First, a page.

It is perhaps not surprising that Europeans, in the midst of the most severe economic crisis in decades, are reluctant to embrace an ambitious foreign policy agenda. But why are they also entirely uninterested in economic reforms that would improve virtually every aspect of their lives, including, in the end, foreign policy?

Almost everywhere else in the world, the prospects of growth, increased prosperity, higher competitiveness, lower unemployment, and higher tax revenues mobilize both the political class and the wider public to embrace liberal economic policies. This is what is happening in almost all of Asia, large parts of Africa (which has the highest growth rate of all world regions), Latin America, and even Russia.

The same rationale is energizing the debate in the United States, as if to underline the old adage that America’s business is business. But, in Europe, it completely fails to motivate either elites or electorates.

Now, I don’t want to sound cynical here. I understand that in some of Europe’s most crisis-ridden places—including Greece, Spain, and Portugal—economic hardship has driven parts of the population into a survival mode that makes them focus only on the here and now. But Europe’s failure to get enthused about competing for global economic leadership is not a recent phenomenon triggered by the euro crisis.

Few people outside the Brussels bubble even remember the failed Lisbon Agenda of 2000, in which the EU aimed to turn itself into “the most competitive and dynamic knowledge-based economy in the world, capable of sustainable economic growth with more and better jobs and greater social cohesion.” That was to be achieved within a decade. But this ambitious declaration was never followed up by decisive reforms, because declarations and real intent never really coincided. By 2010, none of these goals had been reached.

At the recent Global Security Forum in Bratislava, former Belgian prime minister Yves Leterme was asked whether Europe could retain its status as an eminent power if its economic performance deteriorated any further. He said it could not, and then spelled out the steps necessary to get the continent back on track. It was all about promarket, liberal economic reform, but Leterme did not forget to include some thoughtful words on social inclusion and cohesion. His vision evaporated without eliciting a single comment from the audience.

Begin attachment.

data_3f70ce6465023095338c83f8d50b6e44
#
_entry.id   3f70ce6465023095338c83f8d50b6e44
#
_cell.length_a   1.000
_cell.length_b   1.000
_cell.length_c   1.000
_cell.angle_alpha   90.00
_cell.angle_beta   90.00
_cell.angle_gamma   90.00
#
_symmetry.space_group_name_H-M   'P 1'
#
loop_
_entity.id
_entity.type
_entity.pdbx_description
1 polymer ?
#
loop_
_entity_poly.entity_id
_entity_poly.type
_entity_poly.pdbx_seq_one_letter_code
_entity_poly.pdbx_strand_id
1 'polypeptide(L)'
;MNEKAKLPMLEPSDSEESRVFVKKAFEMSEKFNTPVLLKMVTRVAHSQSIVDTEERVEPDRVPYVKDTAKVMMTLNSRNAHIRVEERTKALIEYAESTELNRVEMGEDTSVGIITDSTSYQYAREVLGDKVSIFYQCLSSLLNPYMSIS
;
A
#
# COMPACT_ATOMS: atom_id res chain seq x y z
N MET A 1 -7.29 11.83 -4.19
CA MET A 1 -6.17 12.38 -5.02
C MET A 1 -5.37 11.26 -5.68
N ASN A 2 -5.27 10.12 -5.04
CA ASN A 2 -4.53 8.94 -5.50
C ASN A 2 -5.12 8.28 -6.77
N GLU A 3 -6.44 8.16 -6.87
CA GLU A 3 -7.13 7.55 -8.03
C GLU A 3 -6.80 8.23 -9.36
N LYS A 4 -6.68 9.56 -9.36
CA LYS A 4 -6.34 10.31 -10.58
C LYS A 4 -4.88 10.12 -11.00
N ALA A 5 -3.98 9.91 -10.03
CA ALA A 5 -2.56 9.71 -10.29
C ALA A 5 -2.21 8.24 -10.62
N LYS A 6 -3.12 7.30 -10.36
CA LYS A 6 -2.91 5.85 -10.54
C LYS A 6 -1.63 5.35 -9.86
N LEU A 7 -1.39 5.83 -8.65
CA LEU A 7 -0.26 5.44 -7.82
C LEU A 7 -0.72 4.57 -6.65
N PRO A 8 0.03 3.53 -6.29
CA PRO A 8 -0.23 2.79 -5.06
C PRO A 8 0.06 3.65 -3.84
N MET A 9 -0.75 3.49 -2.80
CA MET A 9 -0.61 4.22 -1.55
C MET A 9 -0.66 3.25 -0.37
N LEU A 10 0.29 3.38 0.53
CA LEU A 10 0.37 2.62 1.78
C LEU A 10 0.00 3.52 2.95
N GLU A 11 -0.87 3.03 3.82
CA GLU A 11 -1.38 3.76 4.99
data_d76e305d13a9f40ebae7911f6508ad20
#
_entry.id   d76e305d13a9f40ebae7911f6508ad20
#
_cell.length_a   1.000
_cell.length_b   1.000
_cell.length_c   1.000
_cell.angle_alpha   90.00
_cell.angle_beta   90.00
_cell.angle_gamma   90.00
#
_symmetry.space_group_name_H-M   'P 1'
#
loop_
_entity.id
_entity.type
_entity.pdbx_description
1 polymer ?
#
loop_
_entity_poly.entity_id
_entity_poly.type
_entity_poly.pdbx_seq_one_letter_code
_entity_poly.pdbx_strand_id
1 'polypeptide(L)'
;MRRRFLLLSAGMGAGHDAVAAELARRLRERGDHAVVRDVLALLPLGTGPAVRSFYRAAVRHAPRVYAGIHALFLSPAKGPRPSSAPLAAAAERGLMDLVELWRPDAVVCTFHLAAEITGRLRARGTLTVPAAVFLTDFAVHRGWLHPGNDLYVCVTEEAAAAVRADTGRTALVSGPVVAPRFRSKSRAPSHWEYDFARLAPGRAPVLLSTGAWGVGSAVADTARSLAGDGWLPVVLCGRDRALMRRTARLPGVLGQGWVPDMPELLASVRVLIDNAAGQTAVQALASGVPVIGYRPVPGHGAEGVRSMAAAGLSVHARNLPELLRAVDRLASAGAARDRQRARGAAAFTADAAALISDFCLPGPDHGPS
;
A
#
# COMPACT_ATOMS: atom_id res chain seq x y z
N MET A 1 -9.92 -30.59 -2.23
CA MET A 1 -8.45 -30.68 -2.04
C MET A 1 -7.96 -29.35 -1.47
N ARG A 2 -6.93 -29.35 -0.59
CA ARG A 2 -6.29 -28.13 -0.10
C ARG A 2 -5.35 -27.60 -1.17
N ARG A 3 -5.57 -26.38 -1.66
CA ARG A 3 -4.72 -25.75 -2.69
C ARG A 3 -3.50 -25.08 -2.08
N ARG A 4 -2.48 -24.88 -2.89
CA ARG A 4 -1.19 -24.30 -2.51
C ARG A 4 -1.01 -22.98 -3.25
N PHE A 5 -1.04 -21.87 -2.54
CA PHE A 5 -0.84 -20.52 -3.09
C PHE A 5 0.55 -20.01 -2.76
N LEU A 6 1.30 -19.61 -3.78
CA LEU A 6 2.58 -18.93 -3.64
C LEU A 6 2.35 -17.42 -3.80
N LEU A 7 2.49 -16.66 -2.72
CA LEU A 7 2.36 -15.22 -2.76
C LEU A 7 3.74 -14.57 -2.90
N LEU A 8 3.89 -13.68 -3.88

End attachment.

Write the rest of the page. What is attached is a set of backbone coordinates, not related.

Now, of course, Europeans want to be rich just as much as anybody else. But this desire fails to generate the political energy needed to embark on a reform course that could get them there. Neither in times of crisis—when economic reform is decried as “brutal austerity” designed to subjugate the weak into economic and political submission—nor in times of relative stability, when reform seems unnecessary and politically inconvenient.

When Germany started its own economic reform program in 2003, calling it “Agenda 2010,” then chancellor Gerhard Schröder implemented painful cuts out of sheer necessity, not because of the similarly named EU plan. Schröder was driven neither by major ambition nor by long-term vision. He just wanted to survive politically and realized that, in the face of abysmal economic data, he needed to do something drastic.

Inadvertently, Schröder set the country on a path to political eminence and foreign policy clout. But even in today’s Germany, nobody wants to be reminded of this reform program, least of all the Social Democrats, who put it on track.

In Europe, the word reform itself has a bad ring to it. Reform is seen not as a chance for rejuvenation, but as a threat to the comfy things people have become accustomed to.

It is a puzzle to me why the idea of turning the old continent into a vibrant, innovative, and energetic economic player doesn’t mesmerize political audiences across Europe. Why does the notion of setting up the best schools and universities, building the most modern infrastructure, fostering the most innovative research, establishing the most advanced healthcare systems, and offering the most creative services—to name but a few elements of a good life—fail to tickle the imagination?

It would be easy to blame the EU. Economic liberals will, of course, complain that the European Commission creates bureaucratic abominations infused with statist antimarket thinking. Activists on the left will grumble about the very opposite. In their eyes, the EU’s singular focus on neoliberal economic policies has paved the way for the social distress witnessed in parts of Europe today.

Neither side gets it right. Overall, the EU is a staunch advocate of free markets, liberal economic policies, and unfettered competition. And, at the same time, no other part of the world spends as much on welfare and social cohesion policies as the nations of Europe.

The problem lies elsewhere. Europe’s zest has gone. Neither national governments nor the EU can infuse European citizens with an artificial enthusiasm about how to master the future. Europeans have to develop that hunger themselves.

The crisis in Europe, it seems, is not primarily about the EU. Nor, at its roots, is it about politics. Maybe it is much worse than that. Could it be a lack of appetite for a better future?